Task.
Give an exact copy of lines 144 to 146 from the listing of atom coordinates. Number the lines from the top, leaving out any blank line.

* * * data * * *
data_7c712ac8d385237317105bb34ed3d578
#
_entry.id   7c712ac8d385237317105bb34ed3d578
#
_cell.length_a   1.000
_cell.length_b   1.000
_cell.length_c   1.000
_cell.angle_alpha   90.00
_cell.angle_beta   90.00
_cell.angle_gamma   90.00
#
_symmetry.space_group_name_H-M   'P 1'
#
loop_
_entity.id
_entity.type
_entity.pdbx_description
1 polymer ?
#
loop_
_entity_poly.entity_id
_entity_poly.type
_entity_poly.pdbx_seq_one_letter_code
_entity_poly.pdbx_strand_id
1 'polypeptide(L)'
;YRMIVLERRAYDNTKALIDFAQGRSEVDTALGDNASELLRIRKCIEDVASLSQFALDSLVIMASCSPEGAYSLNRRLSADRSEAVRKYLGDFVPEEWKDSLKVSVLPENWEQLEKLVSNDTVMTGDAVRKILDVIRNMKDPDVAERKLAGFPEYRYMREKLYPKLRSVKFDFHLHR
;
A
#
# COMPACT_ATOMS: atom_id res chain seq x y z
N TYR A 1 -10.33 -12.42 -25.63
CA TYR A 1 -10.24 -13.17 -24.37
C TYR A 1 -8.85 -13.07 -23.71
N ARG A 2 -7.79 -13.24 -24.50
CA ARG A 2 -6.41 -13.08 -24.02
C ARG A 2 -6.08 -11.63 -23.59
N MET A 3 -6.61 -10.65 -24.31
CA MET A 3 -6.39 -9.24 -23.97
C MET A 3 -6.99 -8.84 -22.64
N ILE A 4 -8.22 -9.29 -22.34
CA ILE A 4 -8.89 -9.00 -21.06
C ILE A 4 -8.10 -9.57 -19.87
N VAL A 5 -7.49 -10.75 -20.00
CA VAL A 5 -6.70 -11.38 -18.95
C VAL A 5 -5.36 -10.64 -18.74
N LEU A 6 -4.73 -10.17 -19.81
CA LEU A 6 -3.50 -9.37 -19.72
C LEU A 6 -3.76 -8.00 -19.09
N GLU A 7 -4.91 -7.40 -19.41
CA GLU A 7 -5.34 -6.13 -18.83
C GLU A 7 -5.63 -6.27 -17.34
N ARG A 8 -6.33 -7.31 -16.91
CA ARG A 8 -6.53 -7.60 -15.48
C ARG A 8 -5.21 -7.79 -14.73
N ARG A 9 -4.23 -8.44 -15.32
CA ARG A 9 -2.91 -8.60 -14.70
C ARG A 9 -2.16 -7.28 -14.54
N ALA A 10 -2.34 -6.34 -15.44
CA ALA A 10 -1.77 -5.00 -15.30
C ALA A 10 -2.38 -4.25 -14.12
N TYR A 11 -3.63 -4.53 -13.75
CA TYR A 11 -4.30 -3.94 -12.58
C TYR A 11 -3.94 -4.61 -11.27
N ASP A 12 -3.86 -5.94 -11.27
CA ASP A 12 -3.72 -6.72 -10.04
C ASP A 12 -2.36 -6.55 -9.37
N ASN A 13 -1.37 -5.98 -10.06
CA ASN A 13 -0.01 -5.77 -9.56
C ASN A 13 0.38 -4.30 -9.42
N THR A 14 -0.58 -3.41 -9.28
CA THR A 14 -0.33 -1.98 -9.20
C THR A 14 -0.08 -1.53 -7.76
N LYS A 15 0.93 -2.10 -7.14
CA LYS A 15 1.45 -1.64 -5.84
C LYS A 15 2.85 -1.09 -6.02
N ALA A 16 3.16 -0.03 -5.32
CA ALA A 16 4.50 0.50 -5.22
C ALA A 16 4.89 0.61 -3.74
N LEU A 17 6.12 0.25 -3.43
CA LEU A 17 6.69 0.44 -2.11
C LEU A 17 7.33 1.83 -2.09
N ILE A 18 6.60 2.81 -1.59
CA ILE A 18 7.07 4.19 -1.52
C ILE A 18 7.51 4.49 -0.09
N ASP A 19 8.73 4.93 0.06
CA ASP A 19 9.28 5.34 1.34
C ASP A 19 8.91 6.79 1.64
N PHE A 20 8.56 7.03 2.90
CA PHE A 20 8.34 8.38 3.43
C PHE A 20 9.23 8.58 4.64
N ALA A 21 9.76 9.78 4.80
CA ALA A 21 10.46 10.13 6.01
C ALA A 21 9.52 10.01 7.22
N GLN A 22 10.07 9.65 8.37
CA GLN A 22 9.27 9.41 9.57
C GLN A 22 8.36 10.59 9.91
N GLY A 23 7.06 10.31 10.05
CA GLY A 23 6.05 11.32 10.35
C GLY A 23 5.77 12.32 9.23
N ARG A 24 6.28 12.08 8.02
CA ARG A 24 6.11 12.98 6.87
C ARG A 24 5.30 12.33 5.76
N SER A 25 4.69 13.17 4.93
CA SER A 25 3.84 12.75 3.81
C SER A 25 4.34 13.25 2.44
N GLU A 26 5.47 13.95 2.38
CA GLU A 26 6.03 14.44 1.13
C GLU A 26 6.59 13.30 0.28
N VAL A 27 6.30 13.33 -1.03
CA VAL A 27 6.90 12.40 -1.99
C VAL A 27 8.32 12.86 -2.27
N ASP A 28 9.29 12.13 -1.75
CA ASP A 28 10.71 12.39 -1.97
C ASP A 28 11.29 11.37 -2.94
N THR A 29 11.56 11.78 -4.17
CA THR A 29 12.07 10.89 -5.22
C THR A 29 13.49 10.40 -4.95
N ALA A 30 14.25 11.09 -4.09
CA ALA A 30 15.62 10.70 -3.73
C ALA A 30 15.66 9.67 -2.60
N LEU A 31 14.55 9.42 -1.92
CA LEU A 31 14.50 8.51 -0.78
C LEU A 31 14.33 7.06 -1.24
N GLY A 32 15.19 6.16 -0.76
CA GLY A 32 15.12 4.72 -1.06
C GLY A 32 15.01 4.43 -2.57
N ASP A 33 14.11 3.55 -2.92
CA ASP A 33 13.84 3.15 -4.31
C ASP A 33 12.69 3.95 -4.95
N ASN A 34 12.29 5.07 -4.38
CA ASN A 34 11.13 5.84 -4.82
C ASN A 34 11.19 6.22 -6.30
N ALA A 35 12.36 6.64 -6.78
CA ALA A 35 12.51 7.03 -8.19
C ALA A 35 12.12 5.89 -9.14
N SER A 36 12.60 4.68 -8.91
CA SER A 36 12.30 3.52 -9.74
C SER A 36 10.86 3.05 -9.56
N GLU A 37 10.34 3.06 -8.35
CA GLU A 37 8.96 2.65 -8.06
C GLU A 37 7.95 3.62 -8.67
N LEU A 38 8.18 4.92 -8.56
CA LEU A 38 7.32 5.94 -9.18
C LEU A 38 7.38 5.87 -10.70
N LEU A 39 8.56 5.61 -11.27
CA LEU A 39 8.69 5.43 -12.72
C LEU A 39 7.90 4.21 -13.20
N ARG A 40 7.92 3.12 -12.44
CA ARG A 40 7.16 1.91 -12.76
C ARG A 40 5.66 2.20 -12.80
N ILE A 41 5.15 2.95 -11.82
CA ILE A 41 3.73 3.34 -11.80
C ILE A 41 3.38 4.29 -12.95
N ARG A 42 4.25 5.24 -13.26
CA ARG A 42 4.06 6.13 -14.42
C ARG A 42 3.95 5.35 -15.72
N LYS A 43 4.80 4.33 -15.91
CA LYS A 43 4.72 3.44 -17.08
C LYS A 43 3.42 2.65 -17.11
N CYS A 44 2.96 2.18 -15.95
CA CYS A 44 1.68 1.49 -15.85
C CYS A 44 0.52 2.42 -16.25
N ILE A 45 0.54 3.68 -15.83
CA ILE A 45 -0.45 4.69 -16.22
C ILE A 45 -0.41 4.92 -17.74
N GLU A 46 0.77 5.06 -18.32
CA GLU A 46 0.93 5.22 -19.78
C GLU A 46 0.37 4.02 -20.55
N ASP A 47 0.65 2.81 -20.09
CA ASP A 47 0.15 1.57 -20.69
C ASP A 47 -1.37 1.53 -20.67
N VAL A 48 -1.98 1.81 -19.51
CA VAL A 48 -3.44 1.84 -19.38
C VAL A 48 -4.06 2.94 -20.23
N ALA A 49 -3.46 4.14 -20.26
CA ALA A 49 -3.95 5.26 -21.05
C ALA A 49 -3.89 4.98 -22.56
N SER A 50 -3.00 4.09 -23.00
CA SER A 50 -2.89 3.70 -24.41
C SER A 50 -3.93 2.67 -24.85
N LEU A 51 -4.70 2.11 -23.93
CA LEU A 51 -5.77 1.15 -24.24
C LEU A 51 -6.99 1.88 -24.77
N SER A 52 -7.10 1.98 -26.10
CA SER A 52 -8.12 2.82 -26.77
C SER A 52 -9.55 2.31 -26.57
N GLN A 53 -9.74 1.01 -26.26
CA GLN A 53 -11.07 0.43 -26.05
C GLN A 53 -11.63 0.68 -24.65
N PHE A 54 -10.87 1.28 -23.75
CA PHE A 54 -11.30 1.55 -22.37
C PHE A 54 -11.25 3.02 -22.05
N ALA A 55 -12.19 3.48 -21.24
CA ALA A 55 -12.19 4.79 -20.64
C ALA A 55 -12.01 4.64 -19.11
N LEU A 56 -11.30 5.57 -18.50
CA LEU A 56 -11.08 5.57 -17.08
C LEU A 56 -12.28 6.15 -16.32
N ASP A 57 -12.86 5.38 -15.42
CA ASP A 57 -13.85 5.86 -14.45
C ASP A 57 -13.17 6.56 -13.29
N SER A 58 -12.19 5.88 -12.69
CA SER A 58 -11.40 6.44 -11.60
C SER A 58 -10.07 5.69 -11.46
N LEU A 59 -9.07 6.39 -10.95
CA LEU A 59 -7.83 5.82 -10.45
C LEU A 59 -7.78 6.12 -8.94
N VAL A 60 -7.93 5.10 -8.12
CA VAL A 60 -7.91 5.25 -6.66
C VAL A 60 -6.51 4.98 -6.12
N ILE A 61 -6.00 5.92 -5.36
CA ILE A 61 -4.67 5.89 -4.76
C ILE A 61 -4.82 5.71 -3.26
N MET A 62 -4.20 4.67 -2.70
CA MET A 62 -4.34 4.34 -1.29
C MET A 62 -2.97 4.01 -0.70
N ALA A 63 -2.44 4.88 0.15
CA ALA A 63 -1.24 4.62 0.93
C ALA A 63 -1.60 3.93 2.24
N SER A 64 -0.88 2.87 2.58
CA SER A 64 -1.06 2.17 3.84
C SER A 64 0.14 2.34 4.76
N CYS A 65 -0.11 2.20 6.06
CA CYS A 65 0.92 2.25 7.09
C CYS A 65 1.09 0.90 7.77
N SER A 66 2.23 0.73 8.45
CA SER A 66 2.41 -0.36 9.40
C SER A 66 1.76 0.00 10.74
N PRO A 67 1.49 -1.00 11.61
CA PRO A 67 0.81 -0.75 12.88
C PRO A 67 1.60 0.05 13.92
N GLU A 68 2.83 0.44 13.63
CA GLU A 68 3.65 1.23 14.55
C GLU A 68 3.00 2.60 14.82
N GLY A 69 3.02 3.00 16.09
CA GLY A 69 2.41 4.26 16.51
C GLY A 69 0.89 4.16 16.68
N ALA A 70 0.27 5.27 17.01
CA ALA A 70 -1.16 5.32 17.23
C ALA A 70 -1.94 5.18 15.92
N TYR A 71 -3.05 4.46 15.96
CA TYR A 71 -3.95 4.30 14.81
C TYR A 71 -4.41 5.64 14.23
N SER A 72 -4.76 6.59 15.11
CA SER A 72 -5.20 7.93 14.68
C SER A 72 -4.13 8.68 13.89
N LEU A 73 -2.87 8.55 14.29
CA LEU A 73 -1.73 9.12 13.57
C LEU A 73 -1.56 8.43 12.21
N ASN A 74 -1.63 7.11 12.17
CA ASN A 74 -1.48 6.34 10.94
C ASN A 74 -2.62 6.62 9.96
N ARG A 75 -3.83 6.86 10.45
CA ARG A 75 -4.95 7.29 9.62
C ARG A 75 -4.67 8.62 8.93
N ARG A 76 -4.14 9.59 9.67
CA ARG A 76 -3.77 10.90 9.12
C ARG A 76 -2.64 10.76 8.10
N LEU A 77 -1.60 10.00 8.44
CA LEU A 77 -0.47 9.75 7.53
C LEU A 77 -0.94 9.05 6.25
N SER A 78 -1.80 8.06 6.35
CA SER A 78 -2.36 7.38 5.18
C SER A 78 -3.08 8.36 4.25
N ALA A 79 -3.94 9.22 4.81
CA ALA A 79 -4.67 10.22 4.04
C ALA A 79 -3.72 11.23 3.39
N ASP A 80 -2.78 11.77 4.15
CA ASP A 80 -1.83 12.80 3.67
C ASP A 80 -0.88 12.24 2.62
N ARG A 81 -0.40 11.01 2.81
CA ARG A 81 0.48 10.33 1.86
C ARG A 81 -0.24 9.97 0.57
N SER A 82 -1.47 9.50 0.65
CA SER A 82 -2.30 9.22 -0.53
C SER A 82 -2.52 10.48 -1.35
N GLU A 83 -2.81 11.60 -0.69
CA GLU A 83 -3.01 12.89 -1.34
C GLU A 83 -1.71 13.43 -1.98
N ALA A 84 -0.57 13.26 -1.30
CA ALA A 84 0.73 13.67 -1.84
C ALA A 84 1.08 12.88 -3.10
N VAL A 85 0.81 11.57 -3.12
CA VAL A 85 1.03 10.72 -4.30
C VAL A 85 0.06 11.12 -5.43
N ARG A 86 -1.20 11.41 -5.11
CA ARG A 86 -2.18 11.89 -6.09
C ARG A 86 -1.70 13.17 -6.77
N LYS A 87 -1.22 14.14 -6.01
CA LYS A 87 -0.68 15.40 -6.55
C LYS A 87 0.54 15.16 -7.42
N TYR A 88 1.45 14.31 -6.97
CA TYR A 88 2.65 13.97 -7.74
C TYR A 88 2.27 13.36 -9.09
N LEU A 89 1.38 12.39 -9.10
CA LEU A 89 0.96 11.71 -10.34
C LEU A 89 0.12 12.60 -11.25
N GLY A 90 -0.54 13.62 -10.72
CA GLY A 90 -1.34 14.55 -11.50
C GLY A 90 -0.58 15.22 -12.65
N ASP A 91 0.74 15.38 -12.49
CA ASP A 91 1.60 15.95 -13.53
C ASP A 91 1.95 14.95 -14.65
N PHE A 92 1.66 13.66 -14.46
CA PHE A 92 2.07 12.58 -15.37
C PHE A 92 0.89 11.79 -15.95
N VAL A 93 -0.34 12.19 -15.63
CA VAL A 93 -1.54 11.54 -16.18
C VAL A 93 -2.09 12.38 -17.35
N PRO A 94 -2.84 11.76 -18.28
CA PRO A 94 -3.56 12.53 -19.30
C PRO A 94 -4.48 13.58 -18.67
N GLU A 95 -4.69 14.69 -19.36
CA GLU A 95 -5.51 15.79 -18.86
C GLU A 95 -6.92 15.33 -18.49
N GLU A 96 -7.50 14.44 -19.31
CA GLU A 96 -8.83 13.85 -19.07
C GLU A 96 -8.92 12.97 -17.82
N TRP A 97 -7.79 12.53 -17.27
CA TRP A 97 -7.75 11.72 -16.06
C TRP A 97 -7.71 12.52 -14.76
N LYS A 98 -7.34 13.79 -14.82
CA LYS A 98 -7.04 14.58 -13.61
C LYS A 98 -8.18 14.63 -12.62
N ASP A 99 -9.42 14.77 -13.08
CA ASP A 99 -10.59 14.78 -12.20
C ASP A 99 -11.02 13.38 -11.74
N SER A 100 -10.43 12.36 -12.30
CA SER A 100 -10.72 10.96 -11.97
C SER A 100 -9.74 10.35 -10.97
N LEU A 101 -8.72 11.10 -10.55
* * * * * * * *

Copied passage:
C LEU A 38 7.38 5.87 -10.70
N LEU A 39 8.56 5.61 -11.27
CA LEU A 39 8.69 5.43 -12.72